MOBILE, Ala. — Democrat Doug Jones is taking off the gloves with one week to go in the Alabama Senate race, blasting Republican opponent Roy Moore by suggesting he belongs in prison, not the Senate.
In a blistering speech that his campaign had billed as a major address, Jones said the nine women accusing Moore of sexual impropriety when they were teenagers should be believed and that Moore was unfit for the job even before they came forward.
"I damn sure believe that I have done my part to ensure that men who hurt little girls should go to jail and not the United States Senate," the former federal prosecutor said.
The Senate candidate is accused of sexually abusing a teen girl and sexual misconduct towards other teens and young women, decades ago.
Moore has repeatedly denied all wrongdoing, saying the women are lying.
"Roy Moore has never, ever served our state with honor," Jones said. "He has never, ever been a source of pride for the people of this state, only a source of embarrassment."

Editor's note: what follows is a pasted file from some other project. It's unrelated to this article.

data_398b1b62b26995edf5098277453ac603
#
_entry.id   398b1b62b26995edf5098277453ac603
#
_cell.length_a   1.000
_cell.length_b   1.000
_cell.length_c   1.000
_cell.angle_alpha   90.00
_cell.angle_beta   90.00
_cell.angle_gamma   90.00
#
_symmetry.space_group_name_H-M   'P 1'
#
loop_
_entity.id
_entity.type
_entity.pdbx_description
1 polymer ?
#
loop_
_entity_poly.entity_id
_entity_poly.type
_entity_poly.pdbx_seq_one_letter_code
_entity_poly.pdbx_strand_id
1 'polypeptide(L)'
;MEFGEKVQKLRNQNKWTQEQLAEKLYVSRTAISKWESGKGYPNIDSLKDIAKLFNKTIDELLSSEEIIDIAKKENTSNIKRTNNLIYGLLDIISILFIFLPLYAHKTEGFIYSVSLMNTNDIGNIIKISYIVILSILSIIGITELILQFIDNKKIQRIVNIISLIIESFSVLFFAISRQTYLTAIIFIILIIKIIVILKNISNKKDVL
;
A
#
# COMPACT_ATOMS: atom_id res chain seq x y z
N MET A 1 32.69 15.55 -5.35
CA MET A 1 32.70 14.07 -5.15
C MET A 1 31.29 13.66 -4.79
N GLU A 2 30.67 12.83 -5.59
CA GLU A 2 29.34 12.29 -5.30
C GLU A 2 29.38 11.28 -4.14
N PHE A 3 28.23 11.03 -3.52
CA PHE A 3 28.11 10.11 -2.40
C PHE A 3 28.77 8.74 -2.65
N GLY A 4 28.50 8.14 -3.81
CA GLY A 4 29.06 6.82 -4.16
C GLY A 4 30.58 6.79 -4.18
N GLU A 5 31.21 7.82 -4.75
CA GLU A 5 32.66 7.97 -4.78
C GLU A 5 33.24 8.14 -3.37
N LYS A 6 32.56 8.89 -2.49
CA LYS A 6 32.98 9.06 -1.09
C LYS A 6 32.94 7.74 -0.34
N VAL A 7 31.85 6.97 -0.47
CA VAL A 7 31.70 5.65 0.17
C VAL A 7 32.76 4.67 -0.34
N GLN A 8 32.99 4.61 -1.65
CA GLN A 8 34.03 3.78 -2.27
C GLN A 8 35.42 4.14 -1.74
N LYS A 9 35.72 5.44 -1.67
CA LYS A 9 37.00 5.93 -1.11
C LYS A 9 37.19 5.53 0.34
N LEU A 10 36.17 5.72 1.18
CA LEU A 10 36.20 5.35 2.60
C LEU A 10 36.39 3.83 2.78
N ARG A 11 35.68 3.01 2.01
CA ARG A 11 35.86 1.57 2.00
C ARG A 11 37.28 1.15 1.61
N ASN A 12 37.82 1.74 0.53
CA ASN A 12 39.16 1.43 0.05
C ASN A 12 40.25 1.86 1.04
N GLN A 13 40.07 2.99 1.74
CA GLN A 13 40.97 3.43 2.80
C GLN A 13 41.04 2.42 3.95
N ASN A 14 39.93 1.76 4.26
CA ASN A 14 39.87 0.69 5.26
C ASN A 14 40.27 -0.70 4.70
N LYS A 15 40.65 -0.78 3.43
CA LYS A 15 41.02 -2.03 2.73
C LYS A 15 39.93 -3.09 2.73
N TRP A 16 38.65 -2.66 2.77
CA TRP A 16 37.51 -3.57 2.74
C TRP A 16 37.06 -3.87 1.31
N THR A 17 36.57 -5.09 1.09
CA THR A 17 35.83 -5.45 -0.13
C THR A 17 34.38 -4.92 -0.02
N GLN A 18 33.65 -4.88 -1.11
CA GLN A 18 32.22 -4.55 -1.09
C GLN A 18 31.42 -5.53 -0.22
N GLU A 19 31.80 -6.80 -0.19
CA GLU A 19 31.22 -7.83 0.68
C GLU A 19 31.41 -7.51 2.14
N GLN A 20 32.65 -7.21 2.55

Jones even mocked Moore for flashing a revolver at a campaign rally, saying he uses guns for hunting, "Not prancing around on a stage in a cowboy hat."
Jones is looking to shift momentum in the closing days of the race and get voters in the heavily Republican state to cross partisan lines.
"This is about decency and not a political party, and anybody who thinks differently should be ashamed," he said.
And Jones, breaking from his campaign's previous focus to what he calls "kitchen table issues," didn't limit his attacks on Moore to the sex scandal.
He said Moore had "lived off of donations to a so-called charitable foundation," referring to payments he from his Foundation for Moral Law, and slammed Moore for being removed from the Alabama Supreme Court. "I've never been fired from a job I've held," Jones said.
He warned Moore "would be a disaster for business in Alabama," because multinational companies wouldn't want to associate with the sate.
"Roy Moore has spent his entire life using whatever position he was in to create conflict and division in order to promote his personal agenda," Jones said.
Meanwhile, Senate Majority leader Mitch McConnell, R-Ky., said Tuesday that he believes if Moore wins, his case will be taken up by the Senate Ethics Committee.
"I had hoped that Judge Moore would resign," McConnell said. "In other words, withdraw from the race, (but) that is obviously not going to happen. If he were to be elected, I think he immediately would have an issue with the ethics committee, which they would take up."